By Laura Swift
From very early on in the process of creating Fragments, one ingredient we’ve known we wanted to use is puppetry. Why? Because when you watch a puppetry sequence, your brain is imposing meaning and narrative on fragments. Although you know that you’re watching inanimate objects, you can’t stop yourself from relating to them as people, projecting emotions and stories onto them.
When we first started working on Fragments, we knew we wanted to do something broader around the idea of how fragmentation is a human experience, but back in 2014 we hadn’t quite conceptualised how that would work. We spent a lot of time brainstorming and discussing ways in which our experience of the world is fragmented: from hearing one side of a phone conversation to seeing snapshots of someone’s life through a window. We knew that our own autobiographical memories felt like an important ingredient: We spent some time with actors talking through and reconstructing memories from their past such as a dramatic event that had happened to them and kept pushing at the points where contradictions started to emerge or things didn’t make sense. But it was only once we began conversation with neuroscientists that we realised exactly what it was that we needed to frame the concept of fragmentation and connect it to a wider human experience.
The original impetus of Fragments was that we wanted to explore the idea of rediscovering lost plays. But why are they lost, and why should we be interested in finding them?
Thirty-two Greek tragedies have survived into the modern period. In practice, only a handful of these are performed regularly nowadays – many of you have probably seen a production of Medea, Antigone, or Bacchae, but how many people reading this have seen Women of Trachis, Children of Heracles, or Iphigenia among the Taurians? But these thirty-two plays represent a tiny fraction of the number of plays that were originally put on in the festivals of ancient Athens. For example, seven of Sophocles’ plays survive, out of a total of around 120: a survival rate of only just over 5%. The figures are similar for Aeschylus (though slightly better for Euripides), and we have nothing at all for the many other playwrights who competed against these three.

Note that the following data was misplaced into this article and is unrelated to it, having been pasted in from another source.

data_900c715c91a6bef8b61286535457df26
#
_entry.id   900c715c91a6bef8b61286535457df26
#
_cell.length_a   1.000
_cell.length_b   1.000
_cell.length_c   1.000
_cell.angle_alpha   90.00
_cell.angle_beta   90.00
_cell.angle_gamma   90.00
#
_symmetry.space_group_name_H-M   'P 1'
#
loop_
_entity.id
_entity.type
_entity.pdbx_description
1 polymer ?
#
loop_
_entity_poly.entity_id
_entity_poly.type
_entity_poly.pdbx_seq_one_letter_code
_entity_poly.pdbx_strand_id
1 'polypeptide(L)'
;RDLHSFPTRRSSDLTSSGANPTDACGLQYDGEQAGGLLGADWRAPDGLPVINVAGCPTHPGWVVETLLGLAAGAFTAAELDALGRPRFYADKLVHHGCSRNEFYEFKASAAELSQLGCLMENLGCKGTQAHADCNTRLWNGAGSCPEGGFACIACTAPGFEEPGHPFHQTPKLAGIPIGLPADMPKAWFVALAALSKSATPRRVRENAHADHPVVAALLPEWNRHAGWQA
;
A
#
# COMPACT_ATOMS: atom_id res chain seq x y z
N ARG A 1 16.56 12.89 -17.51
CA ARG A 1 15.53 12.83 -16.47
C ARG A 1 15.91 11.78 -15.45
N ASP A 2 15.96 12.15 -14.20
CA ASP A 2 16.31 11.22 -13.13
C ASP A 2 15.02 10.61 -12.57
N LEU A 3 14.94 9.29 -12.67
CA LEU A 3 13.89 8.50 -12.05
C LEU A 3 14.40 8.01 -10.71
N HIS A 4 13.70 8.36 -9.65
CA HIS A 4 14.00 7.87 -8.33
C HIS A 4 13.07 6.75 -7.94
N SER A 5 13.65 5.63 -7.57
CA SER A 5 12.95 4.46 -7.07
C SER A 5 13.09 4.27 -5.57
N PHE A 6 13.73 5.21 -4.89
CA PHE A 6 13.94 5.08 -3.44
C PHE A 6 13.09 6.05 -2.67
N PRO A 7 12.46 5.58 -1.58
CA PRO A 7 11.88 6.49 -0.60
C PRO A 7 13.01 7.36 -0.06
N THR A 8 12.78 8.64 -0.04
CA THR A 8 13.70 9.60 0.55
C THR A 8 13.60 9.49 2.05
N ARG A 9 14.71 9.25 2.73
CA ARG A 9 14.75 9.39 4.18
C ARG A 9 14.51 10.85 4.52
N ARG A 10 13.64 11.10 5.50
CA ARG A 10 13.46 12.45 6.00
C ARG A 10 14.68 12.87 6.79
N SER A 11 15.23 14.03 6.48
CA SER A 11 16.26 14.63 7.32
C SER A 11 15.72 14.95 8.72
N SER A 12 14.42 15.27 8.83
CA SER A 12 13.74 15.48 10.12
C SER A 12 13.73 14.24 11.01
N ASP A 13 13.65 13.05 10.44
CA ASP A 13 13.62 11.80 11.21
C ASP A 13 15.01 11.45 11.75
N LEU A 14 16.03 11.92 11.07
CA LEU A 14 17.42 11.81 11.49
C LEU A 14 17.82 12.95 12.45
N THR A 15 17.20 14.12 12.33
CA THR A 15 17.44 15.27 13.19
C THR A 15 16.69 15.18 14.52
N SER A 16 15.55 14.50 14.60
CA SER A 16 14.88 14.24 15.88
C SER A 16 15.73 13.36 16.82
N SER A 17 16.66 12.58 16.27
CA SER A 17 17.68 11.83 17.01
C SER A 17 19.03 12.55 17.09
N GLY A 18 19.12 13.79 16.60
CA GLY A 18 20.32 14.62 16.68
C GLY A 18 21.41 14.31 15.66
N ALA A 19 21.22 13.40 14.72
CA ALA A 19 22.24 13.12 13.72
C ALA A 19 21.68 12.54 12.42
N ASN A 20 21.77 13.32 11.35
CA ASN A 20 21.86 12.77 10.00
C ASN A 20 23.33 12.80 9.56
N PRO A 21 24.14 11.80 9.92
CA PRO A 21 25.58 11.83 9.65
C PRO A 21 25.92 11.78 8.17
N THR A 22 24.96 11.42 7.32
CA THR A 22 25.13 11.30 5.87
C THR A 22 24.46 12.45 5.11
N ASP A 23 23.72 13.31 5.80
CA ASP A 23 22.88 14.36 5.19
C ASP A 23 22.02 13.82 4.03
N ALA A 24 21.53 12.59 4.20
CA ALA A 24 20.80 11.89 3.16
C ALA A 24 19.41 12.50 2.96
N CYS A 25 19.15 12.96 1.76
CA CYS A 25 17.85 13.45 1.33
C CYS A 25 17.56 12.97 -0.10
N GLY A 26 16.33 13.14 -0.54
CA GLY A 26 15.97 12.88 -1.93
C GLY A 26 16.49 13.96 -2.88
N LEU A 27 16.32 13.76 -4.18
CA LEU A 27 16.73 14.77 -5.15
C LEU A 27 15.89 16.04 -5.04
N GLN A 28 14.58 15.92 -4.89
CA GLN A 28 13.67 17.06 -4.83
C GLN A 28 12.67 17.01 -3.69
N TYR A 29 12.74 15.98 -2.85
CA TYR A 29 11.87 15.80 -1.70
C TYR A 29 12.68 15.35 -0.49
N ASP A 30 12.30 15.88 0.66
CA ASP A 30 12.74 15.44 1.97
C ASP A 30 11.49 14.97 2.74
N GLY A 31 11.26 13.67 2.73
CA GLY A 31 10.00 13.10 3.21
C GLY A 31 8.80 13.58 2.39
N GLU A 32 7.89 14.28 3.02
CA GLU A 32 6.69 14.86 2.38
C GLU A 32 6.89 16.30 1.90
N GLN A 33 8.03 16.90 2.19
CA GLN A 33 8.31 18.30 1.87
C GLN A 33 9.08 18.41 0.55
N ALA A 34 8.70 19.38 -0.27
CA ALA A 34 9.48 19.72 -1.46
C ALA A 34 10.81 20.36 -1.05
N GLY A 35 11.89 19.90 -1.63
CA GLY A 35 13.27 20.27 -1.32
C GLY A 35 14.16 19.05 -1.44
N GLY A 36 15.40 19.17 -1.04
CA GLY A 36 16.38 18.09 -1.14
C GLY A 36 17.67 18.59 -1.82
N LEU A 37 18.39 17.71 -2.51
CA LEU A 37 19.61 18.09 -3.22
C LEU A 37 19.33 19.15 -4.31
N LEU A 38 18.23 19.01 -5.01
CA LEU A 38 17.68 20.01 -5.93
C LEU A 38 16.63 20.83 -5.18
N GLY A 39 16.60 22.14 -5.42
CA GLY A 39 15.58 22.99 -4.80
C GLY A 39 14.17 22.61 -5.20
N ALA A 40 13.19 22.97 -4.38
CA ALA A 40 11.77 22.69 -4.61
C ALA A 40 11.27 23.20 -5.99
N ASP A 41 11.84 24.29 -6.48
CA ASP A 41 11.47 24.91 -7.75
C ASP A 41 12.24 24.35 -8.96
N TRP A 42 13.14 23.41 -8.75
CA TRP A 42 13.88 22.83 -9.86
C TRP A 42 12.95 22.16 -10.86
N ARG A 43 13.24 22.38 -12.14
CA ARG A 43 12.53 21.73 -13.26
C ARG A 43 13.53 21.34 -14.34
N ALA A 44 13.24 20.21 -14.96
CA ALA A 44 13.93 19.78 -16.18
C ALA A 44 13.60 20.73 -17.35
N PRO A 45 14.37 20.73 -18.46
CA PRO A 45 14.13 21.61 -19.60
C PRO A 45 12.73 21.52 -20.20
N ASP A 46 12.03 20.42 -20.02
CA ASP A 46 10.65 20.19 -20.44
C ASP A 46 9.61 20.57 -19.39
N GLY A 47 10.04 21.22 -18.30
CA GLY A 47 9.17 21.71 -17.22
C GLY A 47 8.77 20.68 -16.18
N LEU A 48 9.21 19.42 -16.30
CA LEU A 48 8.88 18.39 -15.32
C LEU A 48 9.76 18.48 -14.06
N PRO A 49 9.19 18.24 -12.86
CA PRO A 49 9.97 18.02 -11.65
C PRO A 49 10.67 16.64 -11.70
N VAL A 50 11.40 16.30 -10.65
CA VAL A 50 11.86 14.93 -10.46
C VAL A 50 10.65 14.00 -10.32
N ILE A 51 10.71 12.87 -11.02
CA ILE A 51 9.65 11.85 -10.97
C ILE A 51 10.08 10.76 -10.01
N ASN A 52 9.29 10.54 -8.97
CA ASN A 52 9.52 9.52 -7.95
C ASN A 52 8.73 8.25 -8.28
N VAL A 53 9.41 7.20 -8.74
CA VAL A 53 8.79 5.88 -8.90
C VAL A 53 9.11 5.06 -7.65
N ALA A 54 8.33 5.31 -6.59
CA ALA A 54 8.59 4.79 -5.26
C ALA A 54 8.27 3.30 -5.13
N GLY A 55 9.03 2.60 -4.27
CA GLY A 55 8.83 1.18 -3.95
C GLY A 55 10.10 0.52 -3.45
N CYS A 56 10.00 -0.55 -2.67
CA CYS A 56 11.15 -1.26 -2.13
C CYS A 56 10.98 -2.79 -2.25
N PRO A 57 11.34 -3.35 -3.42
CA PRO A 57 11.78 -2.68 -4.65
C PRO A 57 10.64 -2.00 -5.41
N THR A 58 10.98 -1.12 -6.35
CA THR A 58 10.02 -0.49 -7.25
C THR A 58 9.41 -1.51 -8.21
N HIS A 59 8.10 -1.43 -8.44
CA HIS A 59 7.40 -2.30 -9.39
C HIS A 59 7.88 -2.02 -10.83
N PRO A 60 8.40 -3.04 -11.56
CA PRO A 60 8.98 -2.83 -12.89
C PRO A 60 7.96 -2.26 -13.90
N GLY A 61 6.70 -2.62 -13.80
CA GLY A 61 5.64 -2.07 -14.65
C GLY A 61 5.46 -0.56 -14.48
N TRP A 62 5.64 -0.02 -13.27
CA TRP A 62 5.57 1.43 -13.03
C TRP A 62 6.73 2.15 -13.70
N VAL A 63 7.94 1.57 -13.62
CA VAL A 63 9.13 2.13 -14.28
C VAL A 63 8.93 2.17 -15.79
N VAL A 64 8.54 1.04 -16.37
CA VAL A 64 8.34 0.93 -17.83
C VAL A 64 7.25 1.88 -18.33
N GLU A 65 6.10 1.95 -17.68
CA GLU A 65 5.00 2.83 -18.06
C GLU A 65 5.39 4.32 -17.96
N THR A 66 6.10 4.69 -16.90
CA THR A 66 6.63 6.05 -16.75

One of the first stages in developing Fragments was the opportunity to do two days of workshops with MA Acting students at East 15 Acting school. After many months of storyboard, writing, and discussing, this was a great chance for us to get ideas off the page and into the space. Working with the students at this early stage was a great way for us to get a lot of different minds working on the material, test out a lot of different ideas quickly and see what is worth taking further. We hope it’s also useful for them to get insight into an unusual creative process and to get more practical experience of devising, especially since the timing of our workshops on Fragments was not long before they had to create their own devised pieces.
Fragments is a project that has been gestating for the last few years. In October/November 2014, we did some early workshops with Dr Laura Swift from the Open University and a group of theatre-makers, designers and performers exploring the potential for working with fragments of “lost” stories from the ancient world. We had a showing of early ideas in the 2014 Being Human Festival (https://beinghumanfestival.org/), and were really excited about the project’s potential. Life and other projects got in the way, and we had to put Fragments to one side for a while, but over the course of 2017 we’ve returned to the idea, and we’re developing it into our third production.
Fragments is inspired by the ways in which our brains continually experience life as fragmentary snatches of information. Though we think we experience the world as a coherent narrative, our brains in fact create this illusion, extrapolating partial information from our senses by guesswork, and rewriting our memories to fit our present situation.